volcalc v2.1.0 released along with publication in Frontiers in Microbiology

Dec. 15, 2023

volcalc is a chemoinformatics R package that automates estimation of volatility of chemicals. We built the original version in collaboration with Dr. Laura Meredith in the School of Natural Resources and the Environment as a Data Science Incubator. Since the incubator, we’ve gotten additional funding to improve and extend its capabilities, and have worked on a manuscript describing the package. Today we’re excited to announce both the release of volcalc version 2.1.0 and the publication of the associated paper in Frontiers in Microbiology (Meredith et al. 2023)! The new version of volcalc includes a lot of improvements and new features, which we’ll outline briefly below. Check out the full changelog for more details on this release and check out the paper for more details about how volcalc works and how it can be used!

User interface changes

Previously, calculating volatility of compounds had to start with downloading a .mol file for that compound.  Now the main function calc_vol() also accepts SMILES, a simplified text representation of chemical structures, which simplifies workflows when SMILES strings are available.  Whether compounds are categorized as low, moderate, or high volatility depends on their environment (e.g. soil or air) and now users can select among a few possible environments in calc_vol().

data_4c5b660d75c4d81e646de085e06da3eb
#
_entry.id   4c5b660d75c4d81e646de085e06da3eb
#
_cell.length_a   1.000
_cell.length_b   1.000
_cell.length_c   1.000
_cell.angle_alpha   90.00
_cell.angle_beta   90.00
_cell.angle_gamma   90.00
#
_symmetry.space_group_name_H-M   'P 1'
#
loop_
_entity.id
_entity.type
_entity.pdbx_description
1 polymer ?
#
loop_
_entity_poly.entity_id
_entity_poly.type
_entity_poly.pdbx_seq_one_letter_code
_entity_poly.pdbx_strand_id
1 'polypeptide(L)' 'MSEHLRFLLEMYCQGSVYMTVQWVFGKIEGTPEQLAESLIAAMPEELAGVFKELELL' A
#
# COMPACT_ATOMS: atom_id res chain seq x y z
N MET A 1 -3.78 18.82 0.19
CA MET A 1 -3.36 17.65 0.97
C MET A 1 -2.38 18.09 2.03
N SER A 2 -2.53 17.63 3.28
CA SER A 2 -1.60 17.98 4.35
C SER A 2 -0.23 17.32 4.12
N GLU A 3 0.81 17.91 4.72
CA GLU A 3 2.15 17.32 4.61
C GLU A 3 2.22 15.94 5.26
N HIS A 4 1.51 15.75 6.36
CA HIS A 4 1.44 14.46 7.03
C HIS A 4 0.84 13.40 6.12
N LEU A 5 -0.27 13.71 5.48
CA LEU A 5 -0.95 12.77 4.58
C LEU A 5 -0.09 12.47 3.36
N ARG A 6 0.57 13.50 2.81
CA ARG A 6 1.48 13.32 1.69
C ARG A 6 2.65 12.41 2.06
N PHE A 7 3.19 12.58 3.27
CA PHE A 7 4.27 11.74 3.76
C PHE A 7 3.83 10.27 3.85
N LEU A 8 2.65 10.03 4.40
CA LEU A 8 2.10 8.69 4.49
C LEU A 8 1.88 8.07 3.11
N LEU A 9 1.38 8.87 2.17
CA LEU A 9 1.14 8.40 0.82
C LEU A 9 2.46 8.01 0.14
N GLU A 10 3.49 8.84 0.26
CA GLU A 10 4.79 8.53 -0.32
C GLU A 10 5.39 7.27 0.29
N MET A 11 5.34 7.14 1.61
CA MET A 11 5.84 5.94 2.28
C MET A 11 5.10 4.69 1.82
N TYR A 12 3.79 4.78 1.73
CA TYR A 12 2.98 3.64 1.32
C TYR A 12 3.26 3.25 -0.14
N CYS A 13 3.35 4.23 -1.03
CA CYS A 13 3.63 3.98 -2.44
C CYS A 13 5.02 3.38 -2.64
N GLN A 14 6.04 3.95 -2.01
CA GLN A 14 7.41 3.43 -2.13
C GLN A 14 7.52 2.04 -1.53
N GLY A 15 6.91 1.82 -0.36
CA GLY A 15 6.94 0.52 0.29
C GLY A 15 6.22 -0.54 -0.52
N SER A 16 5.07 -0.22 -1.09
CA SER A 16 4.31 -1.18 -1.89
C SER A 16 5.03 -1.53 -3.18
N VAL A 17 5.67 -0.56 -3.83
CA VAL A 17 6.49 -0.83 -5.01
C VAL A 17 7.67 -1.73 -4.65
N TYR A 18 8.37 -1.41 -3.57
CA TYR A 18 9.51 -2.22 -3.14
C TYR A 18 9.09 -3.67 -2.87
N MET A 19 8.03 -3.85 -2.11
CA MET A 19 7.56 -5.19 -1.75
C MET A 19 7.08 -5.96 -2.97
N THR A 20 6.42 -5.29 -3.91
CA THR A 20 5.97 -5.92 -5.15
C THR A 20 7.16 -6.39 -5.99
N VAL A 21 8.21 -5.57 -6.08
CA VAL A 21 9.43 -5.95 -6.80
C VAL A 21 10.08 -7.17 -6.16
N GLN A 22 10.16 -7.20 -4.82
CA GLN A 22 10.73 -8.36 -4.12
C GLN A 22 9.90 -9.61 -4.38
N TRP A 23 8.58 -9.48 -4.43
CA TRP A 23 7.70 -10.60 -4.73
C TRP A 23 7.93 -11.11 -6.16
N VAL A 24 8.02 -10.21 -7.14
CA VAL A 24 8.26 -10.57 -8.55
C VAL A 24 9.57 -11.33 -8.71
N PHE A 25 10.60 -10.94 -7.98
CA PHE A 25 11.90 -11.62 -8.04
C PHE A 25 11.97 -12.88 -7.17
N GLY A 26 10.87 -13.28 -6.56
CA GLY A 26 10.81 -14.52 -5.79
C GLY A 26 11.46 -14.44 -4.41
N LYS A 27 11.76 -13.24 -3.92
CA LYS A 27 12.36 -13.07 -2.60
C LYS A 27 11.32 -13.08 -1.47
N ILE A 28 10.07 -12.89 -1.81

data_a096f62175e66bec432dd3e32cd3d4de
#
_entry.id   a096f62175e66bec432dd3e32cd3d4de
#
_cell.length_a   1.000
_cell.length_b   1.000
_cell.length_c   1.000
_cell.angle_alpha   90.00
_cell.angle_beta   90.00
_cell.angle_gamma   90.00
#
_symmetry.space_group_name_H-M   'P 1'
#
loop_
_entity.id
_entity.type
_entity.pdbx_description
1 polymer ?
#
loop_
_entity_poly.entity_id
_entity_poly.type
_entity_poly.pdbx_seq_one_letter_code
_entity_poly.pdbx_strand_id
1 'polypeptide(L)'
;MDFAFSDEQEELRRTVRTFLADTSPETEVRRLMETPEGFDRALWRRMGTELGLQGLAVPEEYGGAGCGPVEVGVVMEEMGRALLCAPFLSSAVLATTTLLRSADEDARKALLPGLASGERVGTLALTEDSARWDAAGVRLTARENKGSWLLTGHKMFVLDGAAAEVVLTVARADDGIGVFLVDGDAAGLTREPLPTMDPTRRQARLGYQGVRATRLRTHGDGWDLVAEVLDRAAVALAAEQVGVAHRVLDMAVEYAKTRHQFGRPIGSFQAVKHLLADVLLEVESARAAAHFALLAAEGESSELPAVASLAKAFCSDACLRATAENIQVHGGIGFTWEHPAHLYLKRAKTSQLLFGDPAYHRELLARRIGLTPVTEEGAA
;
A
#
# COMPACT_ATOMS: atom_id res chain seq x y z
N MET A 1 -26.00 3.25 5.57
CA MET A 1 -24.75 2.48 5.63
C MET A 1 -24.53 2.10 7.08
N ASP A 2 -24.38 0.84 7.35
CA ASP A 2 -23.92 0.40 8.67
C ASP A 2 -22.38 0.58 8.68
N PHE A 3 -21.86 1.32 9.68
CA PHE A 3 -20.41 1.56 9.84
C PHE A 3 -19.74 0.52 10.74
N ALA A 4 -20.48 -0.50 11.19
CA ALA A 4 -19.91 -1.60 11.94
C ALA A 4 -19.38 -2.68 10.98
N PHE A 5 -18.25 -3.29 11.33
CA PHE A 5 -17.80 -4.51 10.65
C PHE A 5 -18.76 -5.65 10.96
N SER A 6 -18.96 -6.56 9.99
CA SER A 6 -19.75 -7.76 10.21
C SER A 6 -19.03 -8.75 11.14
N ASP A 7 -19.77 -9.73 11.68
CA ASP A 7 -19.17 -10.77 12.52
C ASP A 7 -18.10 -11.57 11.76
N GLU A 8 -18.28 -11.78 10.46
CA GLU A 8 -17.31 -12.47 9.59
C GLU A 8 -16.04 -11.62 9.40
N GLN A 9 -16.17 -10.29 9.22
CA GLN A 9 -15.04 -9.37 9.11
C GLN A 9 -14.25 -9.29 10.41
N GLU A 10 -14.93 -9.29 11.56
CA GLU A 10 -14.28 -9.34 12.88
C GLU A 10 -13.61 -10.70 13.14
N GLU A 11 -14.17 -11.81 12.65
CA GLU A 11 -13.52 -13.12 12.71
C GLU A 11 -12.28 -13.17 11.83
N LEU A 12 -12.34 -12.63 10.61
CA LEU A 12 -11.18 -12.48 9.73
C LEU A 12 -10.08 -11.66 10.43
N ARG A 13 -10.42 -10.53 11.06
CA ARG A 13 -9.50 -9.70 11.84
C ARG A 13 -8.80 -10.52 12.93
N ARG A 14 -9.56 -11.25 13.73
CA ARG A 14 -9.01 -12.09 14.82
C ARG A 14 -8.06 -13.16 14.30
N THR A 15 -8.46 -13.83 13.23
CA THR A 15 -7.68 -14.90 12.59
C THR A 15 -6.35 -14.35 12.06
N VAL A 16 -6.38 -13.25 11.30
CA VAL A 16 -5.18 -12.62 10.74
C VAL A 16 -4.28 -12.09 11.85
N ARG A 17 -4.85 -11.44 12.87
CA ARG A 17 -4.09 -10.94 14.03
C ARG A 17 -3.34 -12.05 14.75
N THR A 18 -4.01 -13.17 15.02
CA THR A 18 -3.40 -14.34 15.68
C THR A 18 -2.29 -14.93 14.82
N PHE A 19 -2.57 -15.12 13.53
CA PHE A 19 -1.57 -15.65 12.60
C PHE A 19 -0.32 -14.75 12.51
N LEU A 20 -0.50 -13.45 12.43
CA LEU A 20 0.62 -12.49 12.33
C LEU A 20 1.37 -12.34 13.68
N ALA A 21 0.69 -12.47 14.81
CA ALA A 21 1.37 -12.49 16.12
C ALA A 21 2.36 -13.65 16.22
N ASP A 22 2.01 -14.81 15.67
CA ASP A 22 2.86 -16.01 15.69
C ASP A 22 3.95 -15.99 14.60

Improvements in accuracy

volcalc implements so-called “group contribution methods” where the counts of functional groups are multiplied by coefficients to determine volatility. Version 2.1.0 includes the addition of fourteen functional groups that were previously not captured. get_fx_groups() now outputs counts for all but one of the functional groups outlined in Pankow & Asher (2008).

Improvements in speed

Batch downloads of .mol files from the KEGG database using get_mol_keg() are now much faster as compounds are now queried up to 10 at a time.


There are now two vignettes included in the package: one on getting started with volcalc, and one on downloading .mol files from KEGG.